Writing has taken me on a wild ride over the past decade.

It all began in 2005, as a cadet journalist interviewing grape growers in muddy Barossa Valley vineyards (naturally, I remain rather partial to shiraz). Three years later I scooted up to Brisbane and, while reporting for The Courier-Mail, covered everything from hospital crises and government system meltdowns to unprecedented natural disasters and landmark Aboriginal land title claims.

Itchy feet compelled me to swap Queensland politics for freelancing in 2013, when I made a small move to the opposite side of the world and adopted Spain as my home for the next four years.

In that time, I became a regular contributor for a range of publications including frankie magazine, Smith Journal, Peppermint Magazine, The Guardian and SALife. I also picked up a bunch of highly awesome non-profit and business clients, and coached aspiring writers on exactly how to get started as a successful freelancer.

Now I’m back in South Australia, still writing (albeit only occasionally now) and still thoroughly fascinated by people who live in ways that are considered strange or unusual by broader society.

** Please note: as I’m now working full-time as a digital storyteller for RSPCA South Australia, I’m not currently taking on any new clients. **

Koren Helbig reporting on the Queensland floods

Reporting on the 2011 Queensland floods.

I’ve written for more than 30 publications worldwide.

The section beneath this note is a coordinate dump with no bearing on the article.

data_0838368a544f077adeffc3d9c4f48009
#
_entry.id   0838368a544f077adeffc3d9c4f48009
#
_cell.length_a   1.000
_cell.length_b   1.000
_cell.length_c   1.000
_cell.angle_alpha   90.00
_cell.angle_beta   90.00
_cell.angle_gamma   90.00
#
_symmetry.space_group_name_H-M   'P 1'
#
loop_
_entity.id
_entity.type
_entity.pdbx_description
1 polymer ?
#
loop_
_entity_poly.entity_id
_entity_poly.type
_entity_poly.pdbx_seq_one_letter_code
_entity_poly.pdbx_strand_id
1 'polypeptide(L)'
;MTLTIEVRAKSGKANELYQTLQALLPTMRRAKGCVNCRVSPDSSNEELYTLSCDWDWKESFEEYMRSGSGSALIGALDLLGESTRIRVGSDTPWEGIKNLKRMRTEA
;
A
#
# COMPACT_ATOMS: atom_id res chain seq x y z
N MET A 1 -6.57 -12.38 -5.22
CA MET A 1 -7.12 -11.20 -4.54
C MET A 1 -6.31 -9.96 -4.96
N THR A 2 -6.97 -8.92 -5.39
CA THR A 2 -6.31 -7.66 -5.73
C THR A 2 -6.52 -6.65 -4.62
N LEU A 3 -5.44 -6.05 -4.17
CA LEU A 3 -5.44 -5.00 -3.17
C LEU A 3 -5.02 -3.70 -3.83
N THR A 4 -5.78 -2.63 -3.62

Magazines and newspapers

  • frankie
  • Smith Journal
  • Peppermint
  • Slow
  • Spaces [book]
  • Collective
  • Woman’s Day
  • New Internationalist
  • SAweekend
  • Qweekend
  • The Courier-Mail
  • The Adelaide Review
  • SALife
  • The Big Issue
  • Pip, the Australian Permaculture Magazine
  • Barossa Living
  • International Living

Online

  • The Guardian
  • SBS Food
  • Narratively
  • Junkee
  • El País
  • The New Daily
  • Global Post
  • Affect Magazine
  • One Green Planet
  • Dumbo Feather
  • Krakow Post
  • Something You Said

Literary journals

  • Kill Your Darlings
  • The Lifted Brow

Travel publications

  • International Traveller
  • Escape
  • Australian Traveller
  • TNT Magazine
  • Let’s Go with Ryanair
  • Baltic Outlook

Before freelancing, I was a political reporter.

Koren Helbig interviewing former Queensland deputy premier Andrew Fraser

Interviewing former Queensland deputy premier Andrew Fraser aboard the government jet.

In my last salaried gig before going freelance, I wrote politics for Brisbane’s daily newspaper, The Courier-Mail.

I reported from Queensland Parliament and all corners of that vast 1.7 million square kilometre state. I experienced the frenetic pace of an election campaign.

I learned to type like the wind on my iPhone to file breaking news fast but correct for online, to delve deeper and push issues forward for the newspaper and to cultivate contacts until I unearthed exclusive stories. It was fast-paced fun.

While at The Courier-Mail I was twice named a finalist in the Queensland Clarion awards for journalism excellence and won the Yooralla Media Award for disability coverage two years in a row.